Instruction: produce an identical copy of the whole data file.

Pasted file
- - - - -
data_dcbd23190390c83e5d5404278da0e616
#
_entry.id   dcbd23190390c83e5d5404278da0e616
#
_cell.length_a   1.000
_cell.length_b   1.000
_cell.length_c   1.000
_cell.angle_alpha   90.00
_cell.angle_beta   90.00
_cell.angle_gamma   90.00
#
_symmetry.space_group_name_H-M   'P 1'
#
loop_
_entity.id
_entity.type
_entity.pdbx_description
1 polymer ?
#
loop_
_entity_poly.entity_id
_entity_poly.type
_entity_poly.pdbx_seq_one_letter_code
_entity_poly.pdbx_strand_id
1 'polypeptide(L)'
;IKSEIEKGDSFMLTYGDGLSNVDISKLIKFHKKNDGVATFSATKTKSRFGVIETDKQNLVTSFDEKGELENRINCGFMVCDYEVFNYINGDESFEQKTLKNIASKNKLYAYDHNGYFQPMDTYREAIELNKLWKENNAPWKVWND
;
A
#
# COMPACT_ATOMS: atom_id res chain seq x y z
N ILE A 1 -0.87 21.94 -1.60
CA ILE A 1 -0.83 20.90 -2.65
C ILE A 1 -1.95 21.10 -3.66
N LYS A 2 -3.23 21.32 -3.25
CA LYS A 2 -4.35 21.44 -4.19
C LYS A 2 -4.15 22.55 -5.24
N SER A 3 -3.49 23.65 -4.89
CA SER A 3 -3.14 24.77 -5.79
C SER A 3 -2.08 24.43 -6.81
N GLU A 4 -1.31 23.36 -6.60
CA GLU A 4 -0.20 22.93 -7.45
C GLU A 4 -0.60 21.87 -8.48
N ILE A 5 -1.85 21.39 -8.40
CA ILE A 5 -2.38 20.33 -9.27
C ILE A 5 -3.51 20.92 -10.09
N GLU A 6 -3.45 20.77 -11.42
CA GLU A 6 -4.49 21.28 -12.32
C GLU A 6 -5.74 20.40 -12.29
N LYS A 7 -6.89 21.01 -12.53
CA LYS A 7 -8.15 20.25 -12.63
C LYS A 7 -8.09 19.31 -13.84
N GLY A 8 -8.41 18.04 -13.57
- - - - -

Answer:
data_dcbd23190390c83e5d5404278da0e616
#
_entry.id   dcbd23190390c83e5d5404278da0e616
#
_cell.length_a   1.000
_cell.length_b   1.000
_cell.length_c   1.000
_cell.angle_alpha   90.00
_cell.angle_beta   90.00
_cell.angle_gamma   90.00
#
_symmetry.space_group_name_H-M   'P 1'
#
loop_
_entity.id
_entity.type
_entity.pdbx_description
1 polymer ?
#
loop_
_entity_poly.entity_id
_entity_poly.type
_entity_poly.pdbx_seq_one_letter_code
_entity_poly.pdbx_strand_id
1 'polypeptide(L)'
;IKSEIEKGDSFMLTYGDGLSNVDISKLIKFHKKNDGVATFSATKTKSRFGVIETDKQNLVTSFDEKGELENRINCGFMVCDYEVFNYINGDESFEQKTLKNIASKNKLYAYDHNGYFQPMDTYREAIELNKLWKENNAPWKVWND
;
A
#
# COMPACT_ATOMS: atom_id res chain seq x y z
N ILE A 1 -0.87 21.94 -1.60
CA ILE A 1 -0.83 20.90 -2.65
C ILE A 1 -1.95 21.10 -3.66
N LYS A 2 -3.23 21.32 -3.25
CA LYS A 2 -4.35 21.44 -4.19
C LYS A 2 -4.15 22.55 -5.24
N SER A 3 -3.49 23.65 -4.89
CA SER A 3 -3.14 24.77 -5.79
C SER A 3 -2.08 24.43 -6.81
N GLU A 4 -1.31 23.36 -6.60
CA GLU A 4 -0.20 22.93 -7.45
C GLU A 4 -0.60 21.87 -8.48
N ILE A 5 -1.85 21.39 -8.40
CA ILE A 5 -2.38 20.33 -9.27
C ILE A 5 -3.51 20.92 -10.09
N GLU A 6 -3.45 20.77 -11.42
CA GLU A 6 -4.49 21.28 -12.32
C GLU A 6 -5.74 20.40 -12.29
N LYS A 7 -6.89 21.01 -12.53
CA LYS A 7 -8.15 20.25 -12.63
C LYS A 7 -8.09 19.31 -13.84
N GLY A 8 -8.41 18.04 -13.57